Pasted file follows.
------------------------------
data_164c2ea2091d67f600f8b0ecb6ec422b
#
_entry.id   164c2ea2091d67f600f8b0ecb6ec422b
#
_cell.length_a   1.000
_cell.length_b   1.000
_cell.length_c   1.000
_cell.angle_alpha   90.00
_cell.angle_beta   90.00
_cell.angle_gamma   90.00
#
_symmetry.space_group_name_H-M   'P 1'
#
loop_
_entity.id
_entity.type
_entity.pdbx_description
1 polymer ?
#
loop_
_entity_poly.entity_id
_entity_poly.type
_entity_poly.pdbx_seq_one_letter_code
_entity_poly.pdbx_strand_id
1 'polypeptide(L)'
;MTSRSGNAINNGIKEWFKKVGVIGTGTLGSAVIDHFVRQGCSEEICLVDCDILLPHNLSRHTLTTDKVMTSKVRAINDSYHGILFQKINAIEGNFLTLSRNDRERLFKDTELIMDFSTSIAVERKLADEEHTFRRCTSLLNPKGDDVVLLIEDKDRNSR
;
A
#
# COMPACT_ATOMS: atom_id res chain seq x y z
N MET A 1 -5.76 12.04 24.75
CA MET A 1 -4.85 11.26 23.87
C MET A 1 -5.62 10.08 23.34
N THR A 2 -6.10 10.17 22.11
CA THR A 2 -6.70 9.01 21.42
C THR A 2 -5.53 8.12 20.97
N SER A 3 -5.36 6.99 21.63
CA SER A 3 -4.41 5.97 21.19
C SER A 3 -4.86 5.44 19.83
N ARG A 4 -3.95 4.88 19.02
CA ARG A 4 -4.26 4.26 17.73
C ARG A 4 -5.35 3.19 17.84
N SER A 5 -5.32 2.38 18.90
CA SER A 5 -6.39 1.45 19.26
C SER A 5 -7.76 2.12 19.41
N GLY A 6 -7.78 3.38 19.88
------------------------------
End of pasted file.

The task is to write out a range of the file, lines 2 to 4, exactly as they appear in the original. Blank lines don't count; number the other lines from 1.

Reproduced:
#
_entry.id   164c2ea2091d67f600f8b0ecb6ec422b
#